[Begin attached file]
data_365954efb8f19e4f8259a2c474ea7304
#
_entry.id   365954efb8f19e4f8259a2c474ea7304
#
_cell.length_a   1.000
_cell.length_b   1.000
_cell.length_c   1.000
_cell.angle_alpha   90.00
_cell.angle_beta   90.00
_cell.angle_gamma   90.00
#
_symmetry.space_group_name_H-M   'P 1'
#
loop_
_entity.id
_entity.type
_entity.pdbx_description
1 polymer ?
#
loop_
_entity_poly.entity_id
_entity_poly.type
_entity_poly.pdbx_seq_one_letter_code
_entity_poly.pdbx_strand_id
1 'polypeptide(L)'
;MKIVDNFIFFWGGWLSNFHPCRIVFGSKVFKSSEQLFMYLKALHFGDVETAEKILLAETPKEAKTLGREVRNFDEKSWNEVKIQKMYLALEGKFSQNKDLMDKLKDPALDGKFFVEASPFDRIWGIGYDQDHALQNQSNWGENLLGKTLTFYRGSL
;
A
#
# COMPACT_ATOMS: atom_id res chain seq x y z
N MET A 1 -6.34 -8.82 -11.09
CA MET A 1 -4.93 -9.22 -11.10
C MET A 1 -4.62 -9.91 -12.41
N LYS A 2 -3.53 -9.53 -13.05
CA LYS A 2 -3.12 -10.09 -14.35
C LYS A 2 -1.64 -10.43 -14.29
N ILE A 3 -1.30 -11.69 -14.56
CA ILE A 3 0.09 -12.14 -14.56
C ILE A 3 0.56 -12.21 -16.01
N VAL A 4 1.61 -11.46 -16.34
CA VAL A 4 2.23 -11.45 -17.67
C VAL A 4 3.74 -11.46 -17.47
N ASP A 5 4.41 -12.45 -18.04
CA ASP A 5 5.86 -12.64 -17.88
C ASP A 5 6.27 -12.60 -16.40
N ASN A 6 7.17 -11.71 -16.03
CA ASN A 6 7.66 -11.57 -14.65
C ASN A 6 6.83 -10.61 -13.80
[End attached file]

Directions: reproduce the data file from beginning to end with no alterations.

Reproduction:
data_365954efb8f19e4f8259a2c474ea7304
#
_entry.id   365954efb8f19e4f8259a2c474ea7304
#
_cell.length_a   1.000
_cell.length_b   1.000
_cell.length_c   1.000
_cell.angle_alpha   90.00
_cell.angle_beta   90.00
_cell.angle_gamma   90.00
#
_symmetry.space_group_name_H-M   'P 1'
#
loop_
_entity.id
_entity.type
_entity.pdbx_description
1 polymer ?
#
loop_
_entity_poly.entity_id
_entity_poly.type
_entity_poly.pdbx_seq_one_letter_code
_entity_poly.pdbx_strand_id
1 'polypeptide(L)'
;MKIVDNFIFFWGGWLSNFHPCRIVFGSKVFKSSEQLFMYLKALHFGDVETAEKILLAETPKEAKTLGREVRNFDEKSWNEVKIQKMYLALEGKFSQNKDLMDKLKDPALDGKFFVEASPFDRIWGIGYDQDHALQNQSNWGENLLGKTLTFYRGSL
;
A
#
# COMPACT_ATOMS: atom_id res chain seq x y z
N MET A 1 -6.34 -8.82 -11.09
CA MET A 1 -4.93 -9.22 -11.10
C MET A 1 -4.62 -9.91 -12.41
N LYS A 2 -3.53 -9.53 -13.05
CA LYS A 2 -3.12 -10.09 -14.35
C LYS A 2 -1.64 -10.43 -14.29
N ILE A 3 -1.30 -11.69 -14.56
CA ILE A 3 0.09 -12.14 -14.56
C ILE A 3 0.56 -12.21 -16.01
N VAL A 4 1.61 -11.46 -16.34
CA VAL A 4 2.23 -11.45 -17.67
C VAL A 4 3.74 -11.46 -17.47
N ASP A 5 4.41 -12.45 -18.04
CA ASP A 5 5.86 -12.64 -17.88
C ASP A 5 6.27 -12.60 -16.40
N ASN A 6 7.17 -11.71 -16.03
CA ASN A 6 7.66 -11.57 -14.65
C ASN A 6 6.83 -10.61 -13.80